Of course, this film has aroused the ire of Muslims around the world, as happened previously with the Mohammed cartoons published by Wilders’ countrymen a couple years ago.

This current reaction to Fitna, now, has exactly the same impetus as the cartoon-controversy in 2006: Muslim immaturity and unwillingness to accept that anyone might criticize their religion.

Yes, I said immaturity. And I meant it. No other word describes it. To be incensed — to the point of violence — that someone does not believe what one believes, can only be called “immaturity.”

A global society such as the one we live in, cannot afford this kind of immaturity. Muslims are simply going to have to accept that there are other people in the world who do not like their religion. No religion — in fact, no ideology or package of beliefs of any sort — is entitled never to be analyzed or critiqued. To expect never to be criticized is irrational and juvenile. Period.

Anyone care to hazard a guess when Islam will collectively grow up and accept that there are people like Wilders who refuse to “surrender” (that is, after all, what islam means in Arabic) to their god al-Lah?

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Two parents’ devout faith has cost the life of a girl … their own daughter:

Parents’ Faith Fails to Save Diabetic Girl

Cops Mull Charges After 11-Year-Old With Undiagnosed Disease Dies Easter Sunday

Wisconsin authorities will consider filing charges in the case of an 11-year-old girl who died on Easter Sunday of complications from diabetes that went untreated because police say her parents’ obscure religious beliefs do not allow medical intervention.“When you’re dealing with an 11-year-old child, your first thought is neglect,” Capt. Scott Sleeter, a spokesman for the Everest Metro Police Department in Wisconsin, told ABC News.

Madeline Kara Neumann, who went by the name Kara and was the youngest child of Leilani and Dale Neumann, died Sunday of “diabetic ketoacidosis,” according to a Marathon County autopsy report. Efforts were made to revive the little girl, whose diabetes had never been diagnosed, when she stopped breathing at the house, officials say.

We have, then, a girl who died of diabetes — which could have been prevented since the signs of its onset were not, in this case, instant — because her parents chose “faith” over medicine.

Yes, folks. Religion kills. It really can … it sometimes does … and in this case, it did.

What makes this case even worse is that the parents and the odd sect of whom they are part, are totally unrepentant about this. In their own statement on the matter, they said:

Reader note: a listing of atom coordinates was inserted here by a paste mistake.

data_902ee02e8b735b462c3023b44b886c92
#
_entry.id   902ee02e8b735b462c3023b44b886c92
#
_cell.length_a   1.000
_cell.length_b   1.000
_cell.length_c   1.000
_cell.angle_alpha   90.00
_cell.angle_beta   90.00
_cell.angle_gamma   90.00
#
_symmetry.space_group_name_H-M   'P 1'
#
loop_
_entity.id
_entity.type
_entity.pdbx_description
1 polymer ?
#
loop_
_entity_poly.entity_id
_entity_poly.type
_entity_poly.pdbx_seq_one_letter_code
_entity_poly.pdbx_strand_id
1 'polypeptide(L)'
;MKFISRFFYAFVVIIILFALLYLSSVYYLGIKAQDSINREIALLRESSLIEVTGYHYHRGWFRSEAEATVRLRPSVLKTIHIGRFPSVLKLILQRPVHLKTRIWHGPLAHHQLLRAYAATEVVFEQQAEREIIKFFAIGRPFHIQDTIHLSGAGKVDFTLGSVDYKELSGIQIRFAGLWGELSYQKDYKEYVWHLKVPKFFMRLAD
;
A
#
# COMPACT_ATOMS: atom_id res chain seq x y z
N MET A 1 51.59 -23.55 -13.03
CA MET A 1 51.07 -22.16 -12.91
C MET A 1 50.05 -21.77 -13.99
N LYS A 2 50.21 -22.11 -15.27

Sometimes we stumble because of lack of faith or repentance in an area but hopefully we correct this and get back up. ‘The righteous shall live by faith.’ Those who do not know Jesus through being born of His Word think it is a terrible thing to die and it is for them.

You read that right: These people see absolutely nothing wrong with a child dying for lack of medical care. For them, this is “God’s way” and they’re quite happy with it. If their cold-blooded lack of concern for the life of a child doesn’t make you sick, there’s something wrong with you.

Welcome to the wonderful world of the extreme lunacy that “faith” sometimes drives people to!

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Florida is not the only place where the evolution vs. religionism (aka “intelligent design”) battle is being fought. Texas is the next avenue of the religionsts’ attack:

Evolution on Trial in Texas Board of Education Battle

Later this year, the state will review its science curriculum; observers fear that creationist explanations of life’s origins will be presented as scientifically valid alternatives to evolution.

There’s ample reason to think intelligent design — a theory that views so-called irreducible complexities to be proof of divine intervention, and was discredited legally and scientifically two years ago during the Kitzmiller v. Dover case — could mount a comeback in Texas.

State science education official Chris Comer was fired last November after telling friends and colleagues about a lecture critical of intelligent design. The 15-member Board of Education is roughly balanced between supporters and opponents of evolution — but the March 4 board election features two pro-ID candidates, both running against pro-evolution incumbents.

The Associated Press reports that would-be board member Lupe Gonzalez, a retired school administrator, wants intelligent design given “equal weight” with evolution in school textbooks. The second challenger, retired urologist Barney Maddox, considers the state’s current science curriculum an attempt to “brainwash our children into believing evolution.”

The fallacy the religionists are guilty of, here, is misunderstanding the nature of science. Science does not — contrary to what they claim — treat all ideas “equally.” Science is in the business of separating bad ideas from good, the wheat from the chaff, the sheep from the goats (to use a religious metaphor these people should understand). For instance, the Ptolemaic model of the solar system is not on “equal footing” in science with the Copernican/Keplerian/Newtonian model; any science teacher who treats them “equally” should be fired on the spot, quite obviously.

There is no such thing as “equality of ideas” in science; whatever model for a phenomenon is superior, is the accepted one at any given moment. Obsolete models are discarded. That is how science works.